Although the Bush administration maintained a tough attitude towards North Korea, it would not be possible to adopt a military action against North Korea without full cooperation from South Korea. South Korean government, however, maintains that the North Korean nuclear program is a mere bargaining chip to benefit a security guarantee from the U.S., and determines to oppose any such military action. The likelihood of a North Korean counterattack is another serious issue for the United States. Sixty five percent of the North’s 1.3 million soldiers deploys in south of the Pyongyang-Wonsan, and 12,000 artillery aims at Seoul metropolitan area. Hence, terrible destruction and massive number of casualties may occur in the early stages of war on the Korean Peninsula. Moreover, the policy agenda always dominates over the Bush as well as Obama administration on Iran and Iraq issues. Although it is unlikely, but not unimaginable, that the U.S. will choose a military action, so long as North Korea does not sell its nuclear material overseas, or cross the red line. Thus, ruling out the military action, the Bush government employed a dual approach: pressure and diplomacy. As far as diplomacy concerns, the United States managed to hold multilateral conference in which six nations such as the United States, China, Russia, Japan, and two Koreas participated, despite North Korea request on bilateral negotiations with the United States to resolve the nuclear crises. Although in the Six Party Conference, the U.S. urges North Korea to adopt the Libyan Model and abandon its nuclear program, the United States continues applying pressure through measures such as the PSI, financial sanctions, and the North Korea Human Rights Act of 2004 (Wampler 27).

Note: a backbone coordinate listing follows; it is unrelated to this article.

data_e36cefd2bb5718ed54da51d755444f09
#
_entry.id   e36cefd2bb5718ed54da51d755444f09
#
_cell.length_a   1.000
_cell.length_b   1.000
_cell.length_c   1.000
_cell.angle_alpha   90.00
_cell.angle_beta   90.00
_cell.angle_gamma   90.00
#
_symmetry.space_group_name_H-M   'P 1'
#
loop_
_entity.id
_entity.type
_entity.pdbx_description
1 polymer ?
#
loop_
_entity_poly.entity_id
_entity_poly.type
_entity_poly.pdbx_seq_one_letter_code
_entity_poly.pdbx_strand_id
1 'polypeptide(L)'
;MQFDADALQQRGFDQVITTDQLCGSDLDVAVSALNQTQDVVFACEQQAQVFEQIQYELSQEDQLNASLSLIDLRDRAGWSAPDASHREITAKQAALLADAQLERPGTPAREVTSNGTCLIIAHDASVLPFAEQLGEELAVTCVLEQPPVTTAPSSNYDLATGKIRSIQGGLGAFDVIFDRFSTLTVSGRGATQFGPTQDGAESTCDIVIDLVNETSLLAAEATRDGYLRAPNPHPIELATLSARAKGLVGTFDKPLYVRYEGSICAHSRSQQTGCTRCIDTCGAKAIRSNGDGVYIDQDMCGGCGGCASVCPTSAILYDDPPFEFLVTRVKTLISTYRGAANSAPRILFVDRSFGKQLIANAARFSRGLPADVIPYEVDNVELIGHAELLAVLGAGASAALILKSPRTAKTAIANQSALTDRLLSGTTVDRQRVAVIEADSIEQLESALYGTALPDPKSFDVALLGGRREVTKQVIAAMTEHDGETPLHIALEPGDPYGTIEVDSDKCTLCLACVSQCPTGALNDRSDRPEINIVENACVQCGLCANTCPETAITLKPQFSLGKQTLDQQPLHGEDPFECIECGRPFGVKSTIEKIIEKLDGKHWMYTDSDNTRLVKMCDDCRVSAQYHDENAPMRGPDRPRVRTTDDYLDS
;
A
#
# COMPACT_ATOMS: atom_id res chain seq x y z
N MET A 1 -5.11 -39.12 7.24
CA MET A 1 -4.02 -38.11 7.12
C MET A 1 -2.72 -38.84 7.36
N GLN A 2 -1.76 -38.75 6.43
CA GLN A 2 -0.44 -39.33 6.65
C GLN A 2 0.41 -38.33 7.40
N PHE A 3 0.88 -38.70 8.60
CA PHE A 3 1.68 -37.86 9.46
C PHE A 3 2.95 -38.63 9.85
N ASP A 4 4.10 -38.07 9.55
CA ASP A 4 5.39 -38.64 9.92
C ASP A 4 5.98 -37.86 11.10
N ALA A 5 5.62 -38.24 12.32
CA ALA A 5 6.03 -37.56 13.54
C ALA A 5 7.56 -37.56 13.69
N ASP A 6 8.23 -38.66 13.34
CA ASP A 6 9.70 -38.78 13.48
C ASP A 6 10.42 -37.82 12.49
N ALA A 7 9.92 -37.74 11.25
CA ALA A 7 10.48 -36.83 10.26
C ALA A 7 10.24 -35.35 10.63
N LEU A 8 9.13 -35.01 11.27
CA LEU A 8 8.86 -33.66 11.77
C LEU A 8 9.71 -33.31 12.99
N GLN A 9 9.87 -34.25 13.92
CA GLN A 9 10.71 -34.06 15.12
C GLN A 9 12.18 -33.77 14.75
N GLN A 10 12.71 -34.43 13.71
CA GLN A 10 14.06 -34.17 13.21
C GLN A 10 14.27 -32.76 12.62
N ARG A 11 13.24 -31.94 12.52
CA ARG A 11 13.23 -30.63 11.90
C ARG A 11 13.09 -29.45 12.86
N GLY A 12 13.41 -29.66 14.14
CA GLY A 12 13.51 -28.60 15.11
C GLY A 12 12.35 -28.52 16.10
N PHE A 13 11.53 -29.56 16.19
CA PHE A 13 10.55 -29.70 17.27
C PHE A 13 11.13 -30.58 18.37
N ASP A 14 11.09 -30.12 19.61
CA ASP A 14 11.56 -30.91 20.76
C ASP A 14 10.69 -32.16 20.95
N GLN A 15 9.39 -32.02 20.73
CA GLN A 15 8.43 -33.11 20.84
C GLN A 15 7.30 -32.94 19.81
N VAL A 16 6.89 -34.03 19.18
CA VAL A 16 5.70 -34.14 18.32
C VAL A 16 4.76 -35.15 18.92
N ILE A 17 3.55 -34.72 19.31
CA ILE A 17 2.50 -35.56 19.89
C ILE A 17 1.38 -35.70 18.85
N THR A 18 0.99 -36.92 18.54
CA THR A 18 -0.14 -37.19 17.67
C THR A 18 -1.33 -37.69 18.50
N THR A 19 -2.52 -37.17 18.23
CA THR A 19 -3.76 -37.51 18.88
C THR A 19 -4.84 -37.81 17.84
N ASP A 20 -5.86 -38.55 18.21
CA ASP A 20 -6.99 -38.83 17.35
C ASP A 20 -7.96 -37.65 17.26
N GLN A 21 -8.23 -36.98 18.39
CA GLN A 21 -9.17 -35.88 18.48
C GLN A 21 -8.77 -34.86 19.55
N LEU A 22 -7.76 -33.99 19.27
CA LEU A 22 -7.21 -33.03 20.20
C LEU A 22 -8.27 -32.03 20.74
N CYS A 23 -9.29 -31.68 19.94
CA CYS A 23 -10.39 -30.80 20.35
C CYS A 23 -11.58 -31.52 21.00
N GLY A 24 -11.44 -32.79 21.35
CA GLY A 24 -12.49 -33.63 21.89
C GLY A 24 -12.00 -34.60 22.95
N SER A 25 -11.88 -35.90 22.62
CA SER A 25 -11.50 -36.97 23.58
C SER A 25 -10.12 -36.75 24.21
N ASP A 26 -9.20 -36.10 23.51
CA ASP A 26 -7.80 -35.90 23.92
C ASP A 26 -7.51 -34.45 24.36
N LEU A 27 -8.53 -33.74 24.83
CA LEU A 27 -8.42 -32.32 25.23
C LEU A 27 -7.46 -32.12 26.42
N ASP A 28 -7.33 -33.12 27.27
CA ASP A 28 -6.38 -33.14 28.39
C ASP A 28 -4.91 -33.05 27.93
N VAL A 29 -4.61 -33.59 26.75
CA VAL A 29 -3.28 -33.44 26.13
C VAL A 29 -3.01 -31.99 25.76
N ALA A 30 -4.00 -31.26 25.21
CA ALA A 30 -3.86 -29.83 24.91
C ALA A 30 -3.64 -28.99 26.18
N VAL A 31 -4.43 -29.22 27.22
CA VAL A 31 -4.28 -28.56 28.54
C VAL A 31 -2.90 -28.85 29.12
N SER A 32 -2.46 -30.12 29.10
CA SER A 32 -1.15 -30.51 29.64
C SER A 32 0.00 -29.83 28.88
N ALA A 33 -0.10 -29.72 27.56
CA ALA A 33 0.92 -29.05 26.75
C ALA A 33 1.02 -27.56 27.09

The North Korean Clarification on the Nuclear Crisis
North Korea appears to be determined to continue its nuclear weapons program, which supports both the last option for its security and the influential means of political leverage in relation to the United States and South Korea. North Korea may reluctantly give up its nuclear program only after assurance of a security guarantee and political hold through other means. Most likely, the reasonable approach for the near future is a peace treaty with the U.S. and subsequent withdrawal of the U.S. army from the Korean peninsula. North Korea asserts that this is only possible to achieve through bilateral talks with the U.S. (Bechtol 24).
Ever since the burst of the second nuclear crisis in October 2002 North Korea made it clear that it only wants a peace treaty or security guarantee. This perspective is sharply different from its first nuclear crisis in 1994, where it sought economic aid, substitute energy from light water reactors, removal of the nuclear protection umbrella over South Korea, and normalization of relations with the United States in exchange for abandonment of its nuclear program.
It has become a necessity for Pyongyang to enhance internal security and consolidate the stability of North Korean people. There is the likelihood that, due to this intention, Pyongyang may close the door to the U.S. if it cannot receive any concessions from it.